Each year at the appointed time, as winter gives way to spring, we prepare our hearts, minds, and bodies to embark on the sacred journey of Holy and Great Lent. This journey leads us along a specially prepared path from the final days of Christ’s earthly ministry to His unjust condemnation, His extreme humiliation, His voluntary passion and crucifixion on the Cross, finally, arriving at the heart of our Christian faith: the Resurrection of our Lord Jesus Christ. Holy and Great Lent is also an invitation to participate in Christ’s Resurrection through repentance. Repentance is much more than an exercise in abstinence or a temporary intensifying of our efforts; it is a summons to realign every aspect of our being according to the example of Christ’s perfect love. Repentance helps us to acquire “eyes to see” and “ears to hear” of the salvific victory over death and corruption and to live it for ourselves.

Every Sunday Matins during the pre-Lenten period and then throughout Holy and Great Lent, we chant, “Open to me the gates of repentance, O Giver of Life, for early in the morning my spirit hastens to Your holy temple…”. Repentance may begin with feelings of grief and remorse for our sins, but the fruits of repentance cultivate within us a desire to continually seek God, to partake more fully in the joy of Christ’s Resurrection. We begin to quench our thirst from the “spring of water welling up to eternal life” (John 4:14), especially once we realize that every other earthly promise of ‘salvation’ and ‘resurrection’ is insufficient; it is like drinking water that will only cause us to thirst again.

The Sunday Gospel readings of the last three weeks before Lent provide us with important guidelines for our repentance, certain conditions for accepting the Resurrected Christ into our hearts. The parable of the Publican and the Pharisee warns us to scrutinize our motivations in order to avoid the delusions of pride and self-righteousness, while pointing to the prudence of approaching God with humility and a contrite heart. The story of the Prodigal Son illustrates God’s unfailing readiness to welcome us back into His loving embrace, no matter how far we may have strayed. The account of the Last Judgment reminds us how surprising it can be to realize that opportunities for repentance and salvation are always before us, that the risen Christ is present in every moment of our lives and in every interaction, even with the “least of our brethren”. “Lord, when did we see you…?”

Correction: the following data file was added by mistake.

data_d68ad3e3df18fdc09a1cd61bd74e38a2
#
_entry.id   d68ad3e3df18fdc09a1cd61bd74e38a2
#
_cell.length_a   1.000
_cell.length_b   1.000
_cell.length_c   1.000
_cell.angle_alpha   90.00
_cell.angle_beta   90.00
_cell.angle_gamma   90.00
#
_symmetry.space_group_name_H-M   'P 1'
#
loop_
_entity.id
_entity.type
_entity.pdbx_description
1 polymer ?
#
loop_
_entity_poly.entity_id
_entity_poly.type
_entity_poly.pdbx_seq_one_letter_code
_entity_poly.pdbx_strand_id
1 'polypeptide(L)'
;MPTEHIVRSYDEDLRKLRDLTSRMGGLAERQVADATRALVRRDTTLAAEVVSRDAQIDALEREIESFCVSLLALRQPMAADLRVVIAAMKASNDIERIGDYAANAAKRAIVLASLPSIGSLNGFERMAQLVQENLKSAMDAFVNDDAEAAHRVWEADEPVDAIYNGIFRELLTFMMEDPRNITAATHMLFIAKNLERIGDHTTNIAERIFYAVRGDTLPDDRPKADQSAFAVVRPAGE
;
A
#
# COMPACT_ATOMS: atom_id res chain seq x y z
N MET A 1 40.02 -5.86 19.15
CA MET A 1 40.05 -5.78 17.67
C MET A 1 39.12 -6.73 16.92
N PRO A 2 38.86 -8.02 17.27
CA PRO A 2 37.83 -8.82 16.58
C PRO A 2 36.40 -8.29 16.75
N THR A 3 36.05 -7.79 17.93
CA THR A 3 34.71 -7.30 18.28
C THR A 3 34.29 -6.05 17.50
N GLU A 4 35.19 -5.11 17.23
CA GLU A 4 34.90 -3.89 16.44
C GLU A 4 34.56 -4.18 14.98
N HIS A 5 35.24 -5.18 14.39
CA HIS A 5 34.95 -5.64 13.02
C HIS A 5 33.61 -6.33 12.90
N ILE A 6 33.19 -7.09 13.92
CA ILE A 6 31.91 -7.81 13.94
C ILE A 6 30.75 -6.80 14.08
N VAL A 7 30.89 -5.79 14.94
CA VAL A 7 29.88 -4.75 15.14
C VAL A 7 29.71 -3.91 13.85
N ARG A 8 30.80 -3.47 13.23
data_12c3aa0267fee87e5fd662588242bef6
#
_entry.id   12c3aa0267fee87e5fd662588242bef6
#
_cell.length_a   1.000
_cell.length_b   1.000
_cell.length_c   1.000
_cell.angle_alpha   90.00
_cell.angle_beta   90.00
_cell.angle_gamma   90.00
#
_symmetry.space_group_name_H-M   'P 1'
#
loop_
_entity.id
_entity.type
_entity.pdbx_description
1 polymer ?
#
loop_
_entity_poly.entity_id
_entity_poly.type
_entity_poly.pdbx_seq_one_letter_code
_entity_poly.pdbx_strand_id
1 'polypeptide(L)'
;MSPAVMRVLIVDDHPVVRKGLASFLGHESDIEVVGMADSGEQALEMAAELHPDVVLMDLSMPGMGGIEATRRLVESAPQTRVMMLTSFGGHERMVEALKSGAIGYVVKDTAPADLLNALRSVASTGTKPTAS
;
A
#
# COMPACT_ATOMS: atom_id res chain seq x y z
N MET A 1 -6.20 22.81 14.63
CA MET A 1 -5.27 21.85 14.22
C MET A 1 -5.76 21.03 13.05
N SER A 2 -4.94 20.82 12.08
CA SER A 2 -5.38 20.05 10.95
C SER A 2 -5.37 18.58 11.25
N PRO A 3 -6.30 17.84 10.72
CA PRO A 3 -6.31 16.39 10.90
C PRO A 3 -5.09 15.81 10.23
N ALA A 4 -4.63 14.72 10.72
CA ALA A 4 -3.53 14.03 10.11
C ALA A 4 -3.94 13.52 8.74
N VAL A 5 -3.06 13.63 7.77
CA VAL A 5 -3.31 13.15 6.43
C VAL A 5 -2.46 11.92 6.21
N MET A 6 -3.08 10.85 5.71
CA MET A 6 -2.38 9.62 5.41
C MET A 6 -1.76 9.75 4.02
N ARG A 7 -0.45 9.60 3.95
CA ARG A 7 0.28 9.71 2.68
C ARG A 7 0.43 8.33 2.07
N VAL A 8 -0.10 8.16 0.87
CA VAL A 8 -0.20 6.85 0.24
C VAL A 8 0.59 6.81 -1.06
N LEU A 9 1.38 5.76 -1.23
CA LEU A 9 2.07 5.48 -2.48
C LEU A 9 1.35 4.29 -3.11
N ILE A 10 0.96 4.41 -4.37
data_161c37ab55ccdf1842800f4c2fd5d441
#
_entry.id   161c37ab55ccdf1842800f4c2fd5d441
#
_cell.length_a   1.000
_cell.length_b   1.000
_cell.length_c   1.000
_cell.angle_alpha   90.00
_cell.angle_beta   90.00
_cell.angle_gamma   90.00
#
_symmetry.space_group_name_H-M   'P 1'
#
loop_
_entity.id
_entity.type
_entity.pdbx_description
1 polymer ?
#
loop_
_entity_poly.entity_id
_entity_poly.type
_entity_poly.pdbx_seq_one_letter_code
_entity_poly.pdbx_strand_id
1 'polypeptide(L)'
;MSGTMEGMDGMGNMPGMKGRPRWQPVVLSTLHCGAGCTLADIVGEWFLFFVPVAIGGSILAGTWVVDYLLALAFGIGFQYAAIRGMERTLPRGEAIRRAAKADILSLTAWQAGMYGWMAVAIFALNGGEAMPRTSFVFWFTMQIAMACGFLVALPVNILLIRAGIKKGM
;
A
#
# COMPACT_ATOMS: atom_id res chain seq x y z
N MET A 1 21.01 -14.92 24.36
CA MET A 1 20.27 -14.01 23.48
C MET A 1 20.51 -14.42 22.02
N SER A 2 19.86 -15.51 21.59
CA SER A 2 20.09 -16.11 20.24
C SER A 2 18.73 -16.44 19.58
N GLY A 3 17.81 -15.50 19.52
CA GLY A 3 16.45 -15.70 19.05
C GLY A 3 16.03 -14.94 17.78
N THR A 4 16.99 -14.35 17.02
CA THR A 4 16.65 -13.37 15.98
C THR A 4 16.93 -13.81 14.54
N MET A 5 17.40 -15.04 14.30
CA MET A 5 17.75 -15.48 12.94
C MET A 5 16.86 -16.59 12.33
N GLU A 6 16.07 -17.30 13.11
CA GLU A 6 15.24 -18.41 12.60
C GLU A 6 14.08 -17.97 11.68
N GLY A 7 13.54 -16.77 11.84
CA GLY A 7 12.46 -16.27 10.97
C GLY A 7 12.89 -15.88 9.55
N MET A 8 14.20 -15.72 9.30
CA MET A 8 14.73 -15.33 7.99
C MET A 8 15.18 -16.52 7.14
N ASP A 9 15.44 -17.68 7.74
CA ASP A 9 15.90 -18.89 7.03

Equipped with these lessons, how, then, do we engage in the work of repentance? The Church, in her wisdom, provides us with particular ascetic practices that help us to discern the reality of the Resurrection in our daily lives. Through fasting, prayer, almsgiving, vigilance, obedience, silence, and other ascetic efforts, we demonstrate and strengthen our willingness to cooperate with Christ’s love. We learn to allow His life-giving power to transform us, according to His will. These particular forms of asceticism are not, of course, ends in themselves, but means of seizing the Resurrection and placing it at the centre of our lives; in other words, they can teach us to cry out as the Penitent Thief, “Lord, remember me in Your Kingdom”. The asceticism of the Church is a great gift; it is the pen and ink with which we can write our own personal love letters of humility and thanksgiving to our Creator and our fellow human beings—not an alibi to feed our own self-justification, or a regimen to build up our ego and desensitize our hearts to the needs of those around us. “To do righteousness and justice is more acceptable to the Lord than sacrifice” (Proverbs 21:3).

Our Holy Fathers and Mothers, the “great cloud of witnesses” that surrounds us, beseech us to not be indifferent about our salvation, but to run the road of repentance to find refuge in our Father’s house. Saint Symeon the New Theologian entreats us, “I, therefore, beg all of you, beloved fathers and brothers, and I will never stop begging your love not to be indifferent about your salvation”.

Come then, sisters and brothers, beloved people of God, and let us keep our eyes fixed on the joy of the Resurrection. Let our repentance be genuine and our hearts open to the transfiguring grace of God. May our Lenten journey be one of profound renewal, leading us to the glorious celebration of the Festival of festivals with hearts full of doxology and gratitude.

May the mercy, peace, and love of God be with all of us as we begin our annual Lenten pilgrimage to Pascha.

With paternal love and blessings,

Holy and Great Lent, 2024

+ Archbishop Nikitas of Thyateira and Great Britain

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